The Russian Revolution: Explained

One of the most substantial political events of the 20th century was the Russian Revolution. This revolution turned out to shape not only the entire socio-political landscape of Russia but also influence many other countries around the world.

Overview of Tsarist Russia

Tsarist Russia refers to the period of Russian history from 1801 to 1917 when the country was ruled by the Romanov dynasty of tsars. During this time, Russia experienced significant political, social, and cultural changes, including industrialization, urbanization, the growth of the consumer society, political liberalization, and the rise of a politically active middle class.

Among these changes, there was a growing population of industrial workers and peasants who were impoverished and sinking into poverty. Russia’s practice of feudalism which went on until 1861 was oppressive towards the landless peasants which would go on to influence the events in the Russian Revolution in 1917. Some of the other problems that were going on in Russia pre-revolution were:

  • Russia faced a series of costly wars throughout the 19th century which led to frequent foot shortages. Further adding to the misery a famine in 1871 that lasted a year is known to have killed over 400,000 Russians.
  • Defeat in the Russo-Japanese War in 1905 caused heavy losses to the empire in terms of money, ships, and soldiers.
  • Bloody Sunday massacre of 1905 – A peaceful protest to submit a petition to improve factory workers’ rights was violently stopped by killing hundreds of unarmed protestants from open fire czar’s troops.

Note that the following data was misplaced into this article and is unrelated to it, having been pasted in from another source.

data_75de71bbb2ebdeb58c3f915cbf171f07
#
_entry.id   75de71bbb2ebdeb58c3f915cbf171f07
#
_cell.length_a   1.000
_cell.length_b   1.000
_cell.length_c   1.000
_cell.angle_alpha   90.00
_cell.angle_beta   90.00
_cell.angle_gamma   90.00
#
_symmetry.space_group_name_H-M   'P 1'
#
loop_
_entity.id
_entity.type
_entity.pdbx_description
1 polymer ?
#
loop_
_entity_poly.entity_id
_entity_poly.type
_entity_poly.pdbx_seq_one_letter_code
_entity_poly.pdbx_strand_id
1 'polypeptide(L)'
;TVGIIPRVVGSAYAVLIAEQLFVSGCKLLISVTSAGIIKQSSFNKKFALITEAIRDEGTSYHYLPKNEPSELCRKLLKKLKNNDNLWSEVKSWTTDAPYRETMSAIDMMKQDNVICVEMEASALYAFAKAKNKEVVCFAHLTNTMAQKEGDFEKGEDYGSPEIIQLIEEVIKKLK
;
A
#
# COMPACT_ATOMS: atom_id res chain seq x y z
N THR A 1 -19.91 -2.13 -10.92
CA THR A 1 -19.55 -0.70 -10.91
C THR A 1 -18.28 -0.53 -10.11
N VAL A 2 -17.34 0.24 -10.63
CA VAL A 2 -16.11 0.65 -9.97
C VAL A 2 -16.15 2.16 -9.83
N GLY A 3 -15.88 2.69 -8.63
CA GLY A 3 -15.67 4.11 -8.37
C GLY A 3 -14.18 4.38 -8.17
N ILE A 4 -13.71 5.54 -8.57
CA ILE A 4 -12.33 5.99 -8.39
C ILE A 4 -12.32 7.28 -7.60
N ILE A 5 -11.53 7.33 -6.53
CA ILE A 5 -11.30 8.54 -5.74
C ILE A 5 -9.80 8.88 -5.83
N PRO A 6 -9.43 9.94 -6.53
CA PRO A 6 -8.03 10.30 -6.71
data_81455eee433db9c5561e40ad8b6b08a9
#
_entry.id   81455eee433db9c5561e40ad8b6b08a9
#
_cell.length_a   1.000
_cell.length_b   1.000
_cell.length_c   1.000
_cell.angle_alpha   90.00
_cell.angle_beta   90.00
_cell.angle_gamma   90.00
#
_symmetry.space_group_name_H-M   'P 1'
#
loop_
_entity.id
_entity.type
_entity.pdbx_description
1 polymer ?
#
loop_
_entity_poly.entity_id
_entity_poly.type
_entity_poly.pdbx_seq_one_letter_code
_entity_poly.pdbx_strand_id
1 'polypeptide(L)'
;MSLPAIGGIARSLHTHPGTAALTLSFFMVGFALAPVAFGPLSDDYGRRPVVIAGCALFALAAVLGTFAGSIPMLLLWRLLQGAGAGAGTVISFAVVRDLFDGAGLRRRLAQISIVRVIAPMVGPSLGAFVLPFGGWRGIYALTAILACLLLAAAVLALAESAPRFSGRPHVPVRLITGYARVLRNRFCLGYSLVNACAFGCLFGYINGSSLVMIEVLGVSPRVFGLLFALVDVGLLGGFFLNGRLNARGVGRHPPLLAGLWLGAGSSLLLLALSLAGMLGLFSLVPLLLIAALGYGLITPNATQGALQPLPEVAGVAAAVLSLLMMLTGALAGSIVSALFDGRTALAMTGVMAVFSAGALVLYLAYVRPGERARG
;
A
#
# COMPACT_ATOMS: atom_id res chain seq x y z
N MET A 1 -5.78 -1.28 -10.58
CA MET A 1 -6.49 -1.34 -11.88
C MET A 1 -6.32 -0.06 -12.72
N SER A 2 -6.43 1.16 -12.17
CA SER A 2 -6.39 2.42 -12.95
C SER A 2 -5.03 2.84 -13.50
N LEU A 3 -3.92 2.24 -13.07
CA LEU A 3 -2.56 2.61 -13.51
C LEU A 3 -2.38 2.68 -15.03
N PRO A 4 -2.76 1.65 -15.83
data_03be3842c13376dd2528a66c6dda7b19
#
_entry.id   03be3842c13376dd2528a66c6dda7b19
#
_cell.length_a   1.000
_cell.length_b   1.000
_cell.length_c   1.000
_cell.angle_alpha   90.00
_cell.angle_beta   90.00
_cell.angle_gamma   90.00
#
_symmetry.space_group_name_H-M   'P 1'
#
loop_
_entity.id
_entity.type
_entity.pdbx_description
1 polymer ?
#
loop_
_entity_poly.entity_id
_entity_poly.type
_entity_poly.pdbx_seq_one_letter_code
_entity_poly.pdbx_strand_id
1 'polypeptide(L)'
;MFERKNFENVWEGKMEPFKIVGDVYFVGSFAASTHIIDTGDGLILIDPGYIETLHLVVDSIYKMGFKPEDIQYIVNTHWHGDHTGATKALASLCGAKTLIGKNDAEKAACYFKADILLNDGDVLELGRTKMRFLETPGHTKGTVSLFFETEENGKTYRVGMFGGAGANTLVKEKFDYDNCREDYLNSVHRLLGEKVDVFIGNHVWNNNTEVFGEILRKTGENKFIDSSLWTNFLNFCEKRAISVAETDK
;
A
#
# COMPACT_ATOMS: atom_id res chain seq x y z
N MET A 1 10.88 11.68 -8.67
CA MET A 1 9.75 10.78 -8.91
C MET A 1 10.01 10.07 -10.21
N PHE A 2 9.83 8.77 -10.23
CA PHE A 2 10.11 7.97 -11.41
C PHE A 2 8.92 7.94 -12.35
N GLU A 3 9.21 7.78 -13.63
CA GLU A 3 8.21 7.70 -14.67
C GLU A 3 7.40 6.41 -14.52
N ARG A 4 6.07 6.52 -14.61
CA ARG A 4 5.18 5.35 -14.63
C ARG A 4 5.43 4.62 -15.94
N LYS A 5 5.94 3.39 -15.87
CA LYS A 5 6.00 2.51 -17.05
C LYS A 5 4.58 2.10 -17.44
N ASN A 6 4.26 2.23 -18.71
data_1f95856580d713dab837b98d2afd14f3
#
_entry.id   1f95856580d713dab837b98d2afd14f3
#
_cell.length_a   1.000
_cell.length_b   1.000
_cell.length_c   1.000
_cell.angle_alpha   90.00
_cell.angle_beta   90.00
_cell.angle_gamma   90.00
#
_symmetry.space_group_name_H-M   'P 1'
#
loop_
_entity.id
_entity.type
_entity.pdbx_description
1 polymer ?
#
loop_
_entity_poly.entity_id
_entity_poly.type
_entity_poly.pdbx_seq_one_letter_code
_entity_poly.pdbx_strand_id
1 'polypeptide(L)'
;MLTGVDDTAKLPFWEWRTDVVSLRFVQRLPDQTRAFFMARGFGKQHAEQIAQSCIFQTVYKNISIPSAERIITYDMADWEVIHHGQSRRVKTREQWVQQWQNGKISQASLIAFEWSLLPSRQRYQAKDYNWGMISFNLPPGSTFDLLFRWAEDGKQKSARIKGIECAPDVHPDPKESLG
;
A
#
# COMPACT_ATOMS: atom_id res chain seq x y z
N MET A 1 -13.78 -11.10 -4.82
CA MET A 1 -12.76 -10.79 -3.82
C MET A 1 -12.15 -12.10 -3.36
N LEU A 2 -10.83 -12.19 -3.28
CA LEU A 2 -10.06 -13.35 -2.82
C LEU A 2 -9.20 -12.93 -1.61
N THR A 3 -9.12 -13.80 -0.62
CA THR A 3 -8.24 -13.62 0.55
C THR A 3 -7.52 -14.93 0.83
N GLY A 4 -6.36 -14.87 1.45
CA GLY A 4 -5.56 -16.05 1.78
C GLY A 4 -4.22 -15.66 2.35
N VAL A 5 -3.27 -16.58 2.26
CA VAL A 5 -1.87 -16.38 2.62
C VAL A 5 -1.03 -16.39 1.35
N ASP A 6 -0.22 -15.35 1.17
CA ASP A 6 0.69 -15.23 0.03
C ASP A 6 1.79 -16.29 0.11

• Educated Russians understood that the existing monarchical rule and aristocracy was a barrier that kept them from making social and technological progress as compared with North America and Western Europe.

Impact of World War I on Russia

The outbreak of World War I in 1914 had a profound impact on the Russian Revolution of 1917. Russia’s entry into the war in 1914 was seen as a last-ditch effort to save the Romanov dynasty, which was facing increasing scrutiny and unrest at home. However, the war proved to be a disastrous venture for Russia, which struggled to keep pace with the more industrialized and technologically advanced German army. The war effort strained Russia’s resources, exacerbated food and fuel shortages, and demoralized the army and the public.

Some specific events during World War I that contributed to the revolution in 1917 include:

  1. Tsar’s control of the imperial Russian army: The Tsar, Nicholas II, took personal control of the army, which proved disastrous as he lacked the necessary military expertise and relied on outdated tactics.
  2. Rasputin’s influence: The self-proclaimed healer and mystic Grigory Rasputin had significant influence over the imperial family, particularly Nicholas II. His corruption and incompetence in military matters further eroded the Tsar’s legitimacy.
  3. Economic hardship: The war effort and Russia’s subsequent defeats led to widespread food and fuel shortages, which had a demoralizing effect on the army and the public.

By 1917, the combination of these factors had created a perfect storm of discontent that ultimately led to the Russian Revolution.

The February Revolution

On February 23, 1917 (March 8, New Style), the Russian Revolution ignited. Initially a collection of unorganized strikers, without formal political backing, the demonstrations began quietly as labor strikes were common in St. Petersburg—then known as Petrograd. Yet, on this occasion, roughly 130,000 workers, including women commemorating International Women’s Day, took to the streets.